- This next wave of the industrial revolution will incorporate flexible and adaptive technologies and ensure resilient supply chains. In the aftermath of the global COVID pandemic, corporations and legislative policymakers are finally waking up to the importance of having intelligent distribution channels to support the manufacturing and processing sectors.
- One of the most important features of Industry 5.0 is long-term sustainability. It recognizes the ecological effects that manufacturing work can have, and argues for the development of greener technologies and the creation of eco-friendly policies to address this.
Industry 5.0 is not just meant to be a ‘feel-good’, or a way for companies to tick another corporate responsibility box. It has immense benefits for those that fully embrace its principles. In the next section, we will look closer at what these are.
In terms of what Industry 5.0 will mean for companies, and what the implications of its adoption will be, here are some of the main points they need to be aware of:
- Increased Competitiveness: Industry 5.0 tackles the challenges of employee skills and training needs, and will enable companies to attract and retain the best talent available in their sector.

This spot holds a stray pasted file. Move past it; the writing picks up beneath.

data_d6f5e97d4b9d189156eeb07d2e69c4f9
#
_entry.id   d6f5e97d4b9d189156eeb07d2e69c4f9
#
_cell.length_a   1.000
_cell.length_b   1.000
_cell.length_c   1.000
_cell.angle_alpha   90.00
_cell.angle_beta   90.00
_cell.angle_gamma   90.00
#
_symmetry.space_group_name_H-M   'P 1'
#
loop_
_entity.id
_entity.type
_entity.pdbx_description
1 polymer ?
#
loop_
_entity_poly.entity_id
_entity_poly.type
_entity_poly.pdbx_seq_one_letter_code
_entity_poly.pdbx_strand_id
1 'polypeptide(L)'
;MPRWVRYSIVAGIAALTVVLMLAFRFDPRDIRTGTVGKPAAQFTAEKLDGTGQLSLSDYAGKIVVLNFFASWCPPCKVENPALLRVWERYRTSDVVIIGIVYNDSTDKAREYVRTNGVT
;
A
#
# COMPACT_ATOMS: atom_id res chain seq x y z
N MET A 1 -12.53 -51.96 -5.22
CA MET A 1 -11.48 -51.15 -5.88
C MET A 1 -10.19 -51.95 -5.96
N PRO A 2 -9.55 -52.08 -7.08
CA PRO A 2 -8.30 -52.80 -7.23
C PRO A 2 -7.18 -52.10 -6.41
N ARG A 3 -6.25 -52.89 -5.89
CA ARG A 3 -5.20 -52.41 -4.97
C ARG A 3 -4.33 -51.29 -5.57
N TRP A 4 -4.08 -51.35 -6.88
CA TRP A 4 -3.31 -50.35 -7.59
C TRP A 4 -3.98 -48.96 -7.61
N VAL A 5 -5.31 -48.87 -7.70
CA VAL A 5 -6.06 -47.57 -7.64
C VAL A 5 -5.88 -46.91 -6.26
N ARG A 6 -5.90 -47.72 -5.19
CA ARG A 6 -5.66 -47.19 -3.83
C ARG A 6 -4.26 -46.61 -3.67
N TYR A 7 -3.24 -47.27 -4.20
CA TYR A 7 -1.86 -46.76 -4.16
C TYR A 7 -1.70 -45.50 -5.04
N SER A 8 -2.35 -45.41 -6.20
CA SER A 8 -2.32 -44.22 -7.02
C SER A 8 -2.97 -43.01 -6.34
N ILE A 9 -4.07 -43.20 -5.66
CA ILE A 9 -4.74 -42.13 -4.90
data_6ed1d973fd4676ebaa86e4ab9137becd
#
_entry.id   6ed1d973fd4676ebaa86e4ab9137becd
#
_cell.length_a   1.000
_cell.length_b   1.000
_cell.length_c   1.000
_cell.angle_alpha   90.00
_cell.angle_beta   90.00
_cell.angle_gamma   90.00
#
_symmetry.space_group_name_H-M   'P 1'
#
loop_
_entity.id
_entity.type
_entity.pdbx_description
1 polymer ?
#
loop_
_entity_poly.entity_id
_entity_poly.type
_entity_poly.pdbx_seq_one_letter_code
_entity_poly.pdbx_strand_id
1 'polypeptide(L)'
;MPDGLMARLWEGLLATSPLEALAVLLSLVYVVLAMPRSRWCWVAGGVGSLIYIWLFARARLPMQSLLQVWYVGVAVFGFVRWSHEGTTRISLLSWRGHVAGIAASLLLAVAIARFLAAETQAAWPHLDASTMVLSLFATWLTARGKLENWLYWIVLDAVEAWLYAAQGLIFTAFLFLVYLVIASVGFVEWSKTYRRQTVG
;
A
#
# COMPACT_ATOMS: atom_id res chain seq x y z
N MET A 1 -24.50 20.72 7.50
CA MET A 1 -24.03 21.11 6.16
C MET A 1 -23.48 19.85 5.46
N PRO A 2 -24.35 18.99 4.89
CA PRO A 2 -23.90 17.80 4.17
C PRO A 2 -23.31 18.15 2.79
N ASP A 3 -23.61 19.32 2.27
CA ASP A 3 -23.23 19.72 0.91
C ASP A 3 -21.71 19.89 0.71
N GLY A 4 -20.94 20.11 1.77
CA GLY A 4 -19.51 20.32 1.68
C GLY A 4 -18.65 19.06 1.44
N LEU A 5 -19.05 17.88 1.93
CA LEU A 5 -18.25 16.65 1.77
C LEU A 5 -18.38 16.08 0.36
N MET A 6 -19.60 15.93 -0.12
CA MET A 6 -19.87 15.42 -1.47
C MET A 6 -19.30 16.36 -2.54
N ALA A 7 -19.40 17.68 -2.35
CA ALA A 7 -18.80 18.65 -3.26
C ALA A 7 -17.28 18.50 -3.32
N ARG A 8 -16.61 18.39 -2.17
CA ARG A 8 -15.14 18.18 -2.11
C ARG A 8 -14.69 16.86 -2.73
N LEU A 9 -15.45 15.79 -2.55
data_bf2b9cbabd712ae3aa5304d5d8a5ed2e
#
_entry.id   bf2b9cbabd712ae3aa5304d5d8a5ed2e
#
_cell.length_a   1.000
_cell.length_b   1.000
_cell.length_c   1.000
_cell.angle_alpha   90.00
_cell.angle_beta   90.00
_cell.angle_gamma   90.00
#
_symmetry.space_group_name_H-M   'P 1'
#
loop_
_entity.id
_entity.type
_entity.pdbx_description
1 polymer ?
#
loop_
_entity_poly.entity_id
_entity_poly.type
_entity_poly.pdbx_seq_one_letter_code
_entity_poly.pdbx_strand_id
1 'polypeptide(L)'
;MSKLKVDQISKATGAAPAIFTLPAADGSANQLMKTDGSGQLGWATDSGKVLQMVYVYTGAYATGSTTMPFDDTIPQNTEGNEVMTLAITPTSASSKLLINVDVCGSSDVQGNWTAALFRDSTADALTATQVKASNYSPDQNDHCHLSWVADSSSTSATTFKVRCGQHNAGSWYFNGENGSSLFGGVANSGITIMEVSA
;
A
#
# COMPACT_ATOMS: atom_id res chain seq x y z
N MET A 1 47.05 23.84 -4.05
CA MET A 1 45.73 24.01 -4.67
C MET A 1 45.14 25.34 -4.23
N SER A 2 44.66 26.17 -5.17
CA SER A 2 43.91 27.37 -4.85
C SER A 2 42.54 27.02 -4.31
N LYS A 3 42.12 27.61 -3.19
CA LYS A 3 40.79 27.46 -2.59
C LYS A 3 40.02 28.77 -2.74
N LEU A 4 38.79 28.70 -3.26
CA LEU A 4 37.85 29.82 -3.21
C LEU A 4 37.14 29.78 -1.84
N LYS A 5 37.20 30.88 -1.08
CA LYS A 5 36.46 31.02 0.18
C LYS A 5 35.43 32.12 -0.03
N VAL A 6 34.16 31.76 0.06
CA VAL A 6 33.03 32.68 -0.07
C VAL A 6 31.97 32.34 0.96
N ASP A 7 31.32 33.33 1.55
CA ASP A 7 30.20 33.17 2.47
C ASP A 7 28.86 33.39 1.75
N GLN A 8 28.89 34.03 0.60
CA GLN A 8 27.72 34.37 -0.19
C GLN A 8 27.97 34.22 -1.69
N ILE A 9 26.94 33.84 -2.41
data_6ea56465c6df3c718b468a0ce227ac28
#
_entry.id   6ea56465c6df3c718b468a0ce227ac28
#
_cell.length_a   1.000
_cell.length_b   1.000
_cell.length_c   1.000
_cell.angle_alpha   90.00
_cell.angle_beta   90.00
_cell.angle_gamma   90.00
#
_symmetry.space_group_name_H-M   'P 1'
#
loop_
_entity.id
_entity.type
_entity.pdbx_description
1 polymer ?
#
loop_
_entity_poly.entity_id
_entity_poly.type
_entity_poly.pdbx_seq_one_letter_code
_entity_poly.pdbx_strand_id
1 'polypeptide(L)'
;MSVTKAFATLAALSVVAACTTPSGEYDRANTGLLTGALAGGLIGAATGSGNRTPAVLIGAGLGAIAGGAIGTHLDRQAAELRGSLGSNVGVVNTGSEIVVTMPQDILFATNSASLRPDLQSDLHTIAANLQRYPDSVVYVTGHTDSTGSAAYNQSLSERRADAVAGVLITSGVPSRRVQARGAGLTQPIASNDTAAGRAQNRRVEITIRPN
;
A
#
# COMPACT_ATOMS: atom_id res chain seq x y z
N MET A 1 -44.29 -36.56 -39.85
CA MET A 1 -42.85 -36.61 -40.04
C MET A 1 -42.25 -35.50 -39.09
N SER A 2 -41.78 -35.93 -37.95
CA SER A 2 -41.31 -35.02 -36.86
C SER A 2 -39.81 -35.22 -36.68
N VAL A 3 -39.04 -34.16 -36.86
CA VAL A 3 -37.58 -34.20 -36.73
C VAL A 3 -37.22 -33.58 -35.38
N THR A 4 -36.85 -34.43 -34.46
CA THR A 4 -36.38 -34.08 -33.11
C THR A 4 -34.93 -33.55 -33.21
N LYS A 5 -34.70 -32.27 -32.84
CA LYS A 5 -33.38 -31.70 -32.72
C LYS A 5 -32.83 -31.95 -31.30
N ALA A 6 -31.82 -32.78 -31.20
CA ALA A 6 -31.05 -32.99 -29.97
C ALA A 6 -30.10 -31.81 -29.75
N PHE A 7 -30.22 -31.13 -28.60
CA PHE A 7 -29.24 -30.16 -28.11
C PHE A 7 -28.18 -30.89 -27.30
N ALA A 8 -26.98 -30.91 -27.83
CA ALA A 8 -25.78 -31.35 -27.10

- Hyper-Personalization: As already mentioned, the most critical aspect of Industry 5.0 is humans and machines working together. People will be empowered to make decisions and apply their ideas, while leveraging the power of machines to design/construct highly customized products for end-users.
- Profitability: With robots and human workers combining their strengths in speed, accuracy and creativity, businesses will generate more revenue than they could via outdated legacy industrial practices.
- Environment Friendliness: More than any other phase of the industrial revolution’s long history, Industry 5.0 highlights sustainability as a major concern. It encourages efficient use of renewable sources of energy, a circular economy and distributed production, so as to protect the environment and address climate change.
Nevertheless, without addressing certain issues, companies will find it difficult to apply the Industry 5.0 concepts on their shop floors. This is why appropriate implementation practices will be paramount.